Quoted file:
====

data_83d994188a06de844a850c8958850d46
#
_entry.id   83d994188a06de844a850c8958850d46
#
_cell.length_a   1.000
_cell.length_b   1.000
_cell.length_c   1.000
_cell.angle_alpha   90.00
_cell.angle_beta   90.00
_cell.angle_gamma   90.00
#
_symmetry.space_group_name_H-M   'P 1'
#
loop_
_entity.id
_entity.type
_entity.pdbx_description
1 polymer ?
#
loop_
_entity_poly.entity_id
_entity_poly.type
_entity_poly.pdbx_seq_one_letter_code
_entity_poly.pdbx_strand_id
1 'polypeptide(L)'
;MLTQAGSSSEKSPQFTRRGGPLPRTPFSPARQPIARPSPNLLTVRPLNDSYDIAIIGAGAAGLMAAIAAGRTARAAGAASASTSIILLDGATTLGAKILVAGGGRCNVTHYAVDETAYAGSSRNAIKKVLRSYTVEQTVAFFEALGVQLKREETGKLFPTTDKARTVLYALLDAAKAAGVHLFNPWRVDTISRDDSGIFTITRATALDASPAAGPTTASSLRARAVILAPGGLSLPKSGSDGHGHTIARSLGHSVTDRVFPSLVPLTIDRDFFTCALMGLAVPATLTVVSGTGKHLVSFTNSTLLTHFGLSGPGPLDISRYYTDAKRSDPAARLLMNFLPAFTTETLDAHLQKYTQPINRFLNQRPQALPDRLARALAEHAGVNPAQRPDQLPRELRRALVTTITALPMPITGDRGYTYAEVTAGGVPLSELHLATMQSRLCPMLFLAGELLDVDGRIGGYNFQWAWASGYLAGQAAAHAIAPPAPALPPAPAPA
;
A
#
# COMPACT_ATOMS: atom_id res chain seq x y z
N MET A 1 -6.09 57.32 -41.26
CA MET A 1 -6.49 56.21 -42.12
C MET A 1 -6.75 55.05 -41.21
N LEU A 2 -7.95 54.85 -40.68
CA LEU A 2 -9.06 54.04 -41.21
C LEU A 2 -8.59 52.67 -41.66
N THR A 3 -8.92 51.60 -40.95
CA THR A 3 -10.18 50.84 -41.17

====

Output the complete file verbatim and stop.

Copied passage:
data_83d994188a06de844a850c8958850d46
#
_entry.id   83d994188a06de844a850c8958850d46
#
_cell.length_a   1.000
_cell.length_b   1.000
_cell.length_c   1.000
_cell.angle_alpha   90.00
_cell.angle_beta   90.00
_cell.angle_gamma   90.00
#
_symmetry.space_group_name_H-M   'P 1'
#
loop_
_entity.id
_entity.type
_entity.pdbx_description
1 polymer ?
#
loop_
_entity_poly.entity_id
_entity_poly.type
_entity_poly.pdbx_seq_one_letter_code
_entity_poly.pdbx_strand_id
1 'polypeptide(L)'
;MLTQAGSSSEKSPQFTRRGGPLPRTPFSPARQPIARPSPNLLTVRPLNDSYDIAIIGAGAAGLMAAIAAGRTARAAGAASASTSIILLDGATTLGAKILVAGGGRCNVTHYAVDETAYAGSSRNAIKKVLRSYTVEQTVAFFEALGVQLKREETGKLFPTTDKARTVLYALLDAAKAAGVHLFNPWRVDTISRDDSGIFTITRATALDASPAAGPTTASSLRARAVILAPGGLSLPKSGSDGHGHTIARSLGHSVTDRVFPSLVPLTIDRDFFTCALMGLAVPATLTVVSGTGKHLVSFTNSTLLTHFGLSGPGPLDISRYYTDAKRSDPAARLLMNFLPAFTTETLDAHLQKYTQPINRFLNQRPQALPDRLARALAEHAGVNPAQRPDQLPRELRRALVTTITALPMPITGDRGYTYAEVTAGGVPLSELHLATMQSRLCPMLFLAGELLDVDGRIGGYNFQWAWASGYLAGQAAAHAIAPPAPALPPAPAPA
;
A
#
# COMPACT_ATOMS: atom_id res chain seq x y z
N MET A 1 -6.09 57.32 -41.26
CA MET A 1 -6.49 56.21 -42.12
C MET A 1 -6.75 55.05 -41.21
N LEU A 2 -7.95 54.85 -40.68
CA LEU A 2 -9.06 54.04 -41.21
C LEU A 2 -8.59 52.67 -41.66
N THR A 3 -8.92 51.60 -40.95
CA THR A 3 -10.18 50.84 -41.17